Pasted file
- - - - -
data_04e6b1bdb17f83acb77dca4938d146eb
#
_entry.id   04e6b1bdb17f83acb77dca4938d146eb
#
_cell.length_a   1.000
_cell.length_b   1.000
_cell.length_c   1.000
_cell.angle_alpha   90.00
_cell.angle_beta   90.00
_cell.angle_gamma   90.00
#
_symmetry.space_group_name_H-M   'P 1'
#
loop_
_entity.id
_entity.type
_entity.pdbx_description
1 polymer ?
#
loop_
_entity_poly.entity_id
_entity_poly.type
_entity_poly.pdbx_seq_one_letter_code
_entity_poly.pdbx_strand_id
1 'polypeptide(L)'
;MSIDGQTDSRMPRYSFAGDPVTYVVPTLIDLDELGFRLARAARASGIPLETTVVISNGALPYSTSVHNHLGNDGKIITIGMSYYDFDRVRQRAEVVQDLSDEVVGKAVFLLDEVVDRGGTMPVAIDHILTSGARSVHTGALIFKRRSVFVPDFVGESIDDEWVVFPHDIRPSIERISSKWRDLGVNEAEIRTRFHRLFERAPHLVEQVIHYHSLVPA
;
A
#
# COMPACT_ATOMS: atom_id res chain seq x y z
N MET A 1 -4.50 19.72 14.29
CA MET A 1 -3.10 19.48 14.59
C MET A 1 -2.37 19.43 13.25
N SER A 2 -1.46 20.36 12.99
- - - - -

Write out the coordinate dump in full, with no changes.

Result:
data_04e6b1bdb17f83acb77dca4938d146eb
#
_entry.id   04e6b1bdb17f83acb77dca4938d146eb
#
_cell.length_a   1.000
_cell.length_b   1.000
_cell.length_c   1.000
_cell.angle_alpha   90.00
_cell.angle_beta   90.00
_cell.angle_gamma   90.00
#
_symmetry.space_group_name_H-M   'P 1'
#
loop_
_entity.id
_entity.type
_entity.pdbx_description
1 polymer ?
#
loop_
_entity_poly.entity_id
_entity_poly.type
_entity_poly.pdbx_seq_one_letter_code
_entity_poly.pdbx_strand_id
1 'polypeptide(L)'
;MSIDGQTDSRMPRYSFAGDPVTYVVPTLIDLDELGFRLARAARASGIPLETTVVISNGALPYSTSVHNHLGNDGKIITIGMSYYDFDRVRQRAEVVQDLSDEVVGKAVFLLDEVVDRGGTMPVAIDHILTSGARSVHTGALIFKRRSVFVPDFVGESIDDEWVVFPHDIRPSIERISSKWRDLGVNEAEIRTRFHRLFERAPHLVEQVIHYHSLVPA
;
A
#
# COMPACT_ATOMS: atom_id res chain seq x y z
N MET A 1 -4.50 19.72 14.29
CA MET A 1 -3.10 19.48 14.59
C MET A 1 -2.37 19.43 13.25
N SER A 2 -1.46 20.36 12.99